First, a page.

Definitions for Superstitionˌsu pərˈstɪʃ ən

This page provides all possible meanings and translations of the word Superstition

Random House Webster's College Dictionary

su•per•sti•tionˌsu pərˈstɪʃ ən(n.)

  1. an irrational belief in or notion of the ominous significance of a particular thing, circumstance, occurrence, etc.

  2. a system or collection of such beliefs.

  3. a custom or act based on such a belief.

  4. irrational fear of what is unknown or mysterious, esp. in connection with religion.

  5. any blindly accepted belief or notion.

Origin of superstition:

1375–1425; late ME < L superstitiō=superstit-, s. of superstes standing beyond (super-super - +-stes, s. -stit-

Princeton's WordNet

  1. superstition, superstitious notion(noun)

    an irrational belief arising from ignorance or fear

Kernerman English Learner's Dictionary

  1. superstition(noun)ˌsu pərˈstɪʃ ən

    a belief that things sometimes happen because of good luck or bad luck

    folklore and superstition


  1. superstition(Noun)

    A belief, not based on human reason or scientific knowledge, that future events may be influenced by one's behaviour in some magical or mystical way.

Webster Dictionary

  1. Superstition(noun)

    an excessive reverence for, or fear of, that which is unknown or mysterious

  2. Superstition(noun)

    an ignorant or irrational worship of the Supreme Deity; excessive exactness or rigor in religious opinions or practice; extreme and unnecessary scruples in the observance of religious rites not commanded, or of points of minor importance; also, a rite or practice proceeding from excess of sculptures in religion

  3. Superstition(noun)

    the worship of a false god or gods; false religion; religious veneration for objects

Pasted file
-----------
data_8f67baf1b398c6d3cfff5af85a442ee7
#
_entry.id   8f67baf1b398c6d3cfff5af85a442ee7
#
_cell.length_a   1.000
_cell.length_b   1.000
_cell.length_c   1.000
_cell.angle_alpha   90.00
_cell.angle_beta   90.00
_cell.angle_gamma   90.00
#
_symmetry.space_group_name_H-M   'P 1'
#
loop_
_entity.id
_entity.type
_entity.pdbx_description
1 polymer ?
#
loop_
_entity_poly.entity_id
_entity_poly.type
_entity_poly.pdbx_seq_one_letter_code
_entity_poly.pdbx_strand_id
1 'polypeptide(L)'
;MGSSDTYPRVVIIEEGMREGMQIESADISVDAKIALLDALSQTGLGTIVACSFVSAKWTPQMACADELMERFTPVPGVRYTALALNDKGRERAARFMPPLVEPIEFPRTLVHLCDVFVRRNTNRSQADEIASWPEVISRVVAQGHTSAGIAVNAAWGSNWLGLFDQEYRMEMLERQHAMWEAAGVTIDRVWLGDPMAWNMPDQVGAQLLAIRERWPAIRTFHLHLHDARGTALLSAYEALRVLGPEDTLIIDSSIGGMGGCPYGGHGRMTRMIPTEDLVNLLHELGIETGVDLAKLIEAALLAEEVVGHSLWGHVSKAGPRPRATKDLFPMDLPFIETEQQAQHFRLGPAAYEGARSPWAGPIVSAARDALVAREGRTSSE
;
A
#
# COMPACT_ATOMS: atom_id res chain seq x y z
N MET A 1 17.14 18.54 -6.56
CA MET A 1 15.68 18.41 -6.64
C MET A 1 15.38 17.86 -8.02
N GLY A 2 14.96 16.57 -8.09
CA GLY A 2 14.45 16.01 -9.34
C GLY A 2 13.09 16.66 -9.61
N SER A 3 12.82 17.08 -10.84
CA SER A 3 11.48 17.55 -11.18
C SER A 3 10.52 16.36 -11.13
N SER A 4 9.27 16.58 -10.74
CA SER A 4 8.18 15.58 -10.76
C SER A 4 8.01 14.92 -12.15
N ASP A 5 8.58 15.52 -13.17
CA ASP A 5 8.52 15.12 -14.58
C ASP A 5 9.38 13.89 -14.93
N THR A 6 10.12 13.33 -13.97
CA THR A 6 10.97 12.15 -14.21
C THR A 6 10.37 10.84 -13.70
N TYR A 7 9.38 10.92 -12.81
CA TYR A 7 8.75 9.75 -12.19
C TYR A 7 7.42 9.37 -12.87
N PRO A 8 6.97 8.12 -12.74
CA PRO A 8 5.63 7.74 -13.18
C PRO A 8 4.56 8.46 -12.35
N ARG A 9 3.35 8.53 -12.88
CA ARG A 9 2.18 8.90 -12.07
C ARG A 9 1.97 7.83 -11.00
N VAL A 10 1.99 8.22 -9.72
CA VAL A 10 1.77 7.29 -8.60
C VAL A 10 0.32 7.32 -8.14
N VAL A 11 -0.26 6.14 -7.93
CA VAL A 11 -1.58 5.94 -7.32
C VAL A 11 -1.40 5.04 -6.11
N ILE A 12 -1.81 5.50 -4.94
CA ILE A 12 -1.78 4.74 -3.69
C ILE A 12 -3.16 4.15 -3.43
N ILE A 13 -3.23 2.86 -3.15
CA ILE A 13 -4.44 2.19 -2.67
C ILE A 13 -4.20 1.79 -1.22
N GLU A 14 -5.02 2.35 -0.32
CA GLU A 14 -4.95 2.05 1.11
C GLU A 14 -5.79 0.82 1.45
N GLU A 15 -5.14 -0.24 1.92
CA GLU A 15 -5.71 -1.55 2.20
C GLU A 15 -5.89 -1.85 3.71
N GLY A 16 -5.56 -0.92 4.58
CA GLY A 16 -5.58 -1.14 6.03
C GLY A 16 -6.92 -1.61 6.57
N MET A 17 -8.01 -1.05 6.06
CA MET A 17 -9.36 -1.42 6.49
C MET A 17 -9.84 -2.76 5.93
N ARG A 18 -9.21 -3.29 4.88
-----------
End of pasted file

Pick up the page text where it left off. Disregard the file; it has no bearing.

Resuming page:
4. Superstition(noun)

    belief in the direct agency of superior powers in certain extraordinary or singular events, or in magic, omens, prognostics, or the like

  5. Superstition(noun)

    excessive nicety; scrupulous exactness


  1. Superstition

    Superstition is a pejorative term for belief in supernatural causality: that one event leads to the cause of another without any natural process linking the two events, such as astrology, religion, omens, witchcraft, etc., that contradicts natural science. Opposition to superstition was a central concern of the intellectuals during the 18th century Age of Enlightenment. The philosophes at that time ridiculed any belief in miracles, revelation, magic, or the supernatural, as "superstition," and typically included as well much of Christian doctrine. The word superstition is often used pejoratively to refer to religious practices other than the one prevailing in a given society, although the prevailing religion may contain just as many superstitious beliefs. It is also commonly applied to beliefs and practices surrounding luck, prophecy and spiritual beings, particularly the belief that future events can be foretold by specific unrelated prior events.

The Nuttall Encyclopedia

  1. Superstition

    the fear of that which is not God, as if it were God, or the fear of that which is not the devil, as if it were the devil; or, as it has in more detail been defined by Ruskin, "the fear of a spirit whose passions and acts are those of a man present in some places and not others; kind to one person and unkind to another, pleased or angry, according to the degree of attention you pay him, or the praise you refuse him; hostile generally to human pleasure, but may be bribed by sacrificing part of that pleasure into permitting the rest."

The Roycroft Dictionary

  1. superstition

    1. Scrambled science flavored with fear. 2. Ossified metaphor.

Translations for Superstition

Kernerman English Multilingual Dictionary


(the state of fear and ignorance resulting from) the belief in magic, witchcraft and other things that cannot he explained by reason.

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